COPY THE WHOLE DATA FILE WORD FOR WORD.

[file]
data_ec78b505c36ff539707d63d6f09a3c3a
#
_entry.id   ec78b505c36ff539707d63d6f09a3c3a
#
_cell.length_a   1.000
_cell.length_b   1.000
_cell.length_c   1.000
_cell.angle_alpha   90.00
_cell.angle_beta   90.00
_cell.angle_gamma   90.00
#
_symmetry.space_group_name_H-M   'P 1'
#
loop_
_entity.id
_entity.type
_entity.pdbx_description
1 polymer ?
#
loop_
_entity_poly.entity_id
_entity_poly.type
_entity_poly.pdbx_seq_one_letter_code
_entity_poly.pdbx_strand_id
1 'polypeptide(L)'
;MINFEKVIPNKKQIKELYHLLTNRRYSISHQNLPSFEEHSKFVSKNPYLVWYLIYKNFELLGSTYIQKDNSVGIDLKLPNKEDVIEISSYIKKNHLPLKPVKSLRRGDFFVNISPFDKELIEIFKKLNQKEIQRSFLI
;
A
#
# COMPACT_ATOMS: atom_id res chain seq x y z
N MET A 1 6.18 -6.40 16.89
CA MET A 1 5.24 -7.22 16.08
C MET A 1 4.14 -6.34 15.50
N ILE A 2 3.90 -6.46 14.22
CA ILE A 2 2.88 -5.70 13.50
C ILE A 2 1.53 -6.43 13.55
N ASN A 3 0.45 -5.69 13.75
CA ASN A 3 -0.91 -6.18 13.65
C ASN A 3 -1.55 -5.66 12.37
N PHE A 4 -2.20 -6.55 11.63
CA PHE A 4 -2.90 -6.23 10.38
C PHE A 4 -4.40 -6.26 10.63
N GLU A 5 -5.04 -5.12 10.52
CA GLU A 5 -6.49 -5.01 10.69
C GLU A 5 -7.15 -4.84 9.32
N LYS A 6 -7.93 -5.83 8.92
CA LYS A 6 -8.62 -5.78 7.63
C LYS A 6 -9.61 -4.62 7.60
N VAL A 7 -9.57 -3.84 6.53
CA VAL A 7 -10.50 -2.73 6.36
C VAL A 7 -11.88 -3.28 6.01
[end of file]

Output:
data_ec78b505c36ff539707d63d6f09a3c3a
#
_entry.id   ec78b505c36ff539707d63d6f09a3c3a
#
_cell.length_a   1.000
_cell.length_b   1.000
_cell.length_c   1.000
_cell.angle_alpha   90.00
_cell.angle_beta   90.00
_cell.angle_gamma   90.00
#
_symmetry.space_group_name_H-M   'P 1'
#
loop_
_entity.id
_entity.type
_entity.pdbx_description
1 polymer ?
#
loop_
_entity_poly.entity_id
_entity_poly.type
_entity_poly.pdbx_seq_one_letter_code
_entity_poly.pdbx_strand_id
1 'polypeptide(L)'
;MINFEKVIPNKKQIKELYHLLTNRRYSISHQNLPSFEEHSKFVSKNPYLVWYLIYKNFELLGSTYIQKDNSVGIDLKLPNKEDVIEISSYIKKNHLPLKPVKSLRRGDFFVNISPFDKELIEIFKKLNQKEIQRSFLI
;
A
#
# COMPACT_ATOMS: atom_id res chain seq x y z
N MET A 1 6.18 -6.40 16.89
CA MET A 1 5.24 -7.22 16.08
C MET A 1 4.14 -6.34 15.50
N ILE A 2 3.90 -6.46 14.22
CA ILE A 2 2.88 -5.70 13.50
C ILE A 2 1.53 -6.43 13.55
N ASN A 3 0.45 -5.69 13.75
CA ASN A 3 -0.91 -6.18 13.65
C ASN A 3 -1.55 -5.66 12.37
N PHE A 4 -2.20 -6.55 11.63
CA PHE A 4 -2.90 -6.23 10.38
C PHE A 4 -4.40 -6.26 10.63
N GLU A 5 -5.04 -5.12 10.52
CA GLU A 5 -6.49 -5.01 10.69
C GLU A 5 -7.15 -4.84 9.32
N LYS A 6 -7.93 -5.83 8.92
CA LYS A 6 -8.62 -5.78 7.63
C LYS A 6 -9.61 -4.62 7.60
N VAL A 7 -9.57 -3.84 6.53
CA VAL A 7 -10.50 -2.73 6.36
C VAL A 7 -11.88 -3.28 6.01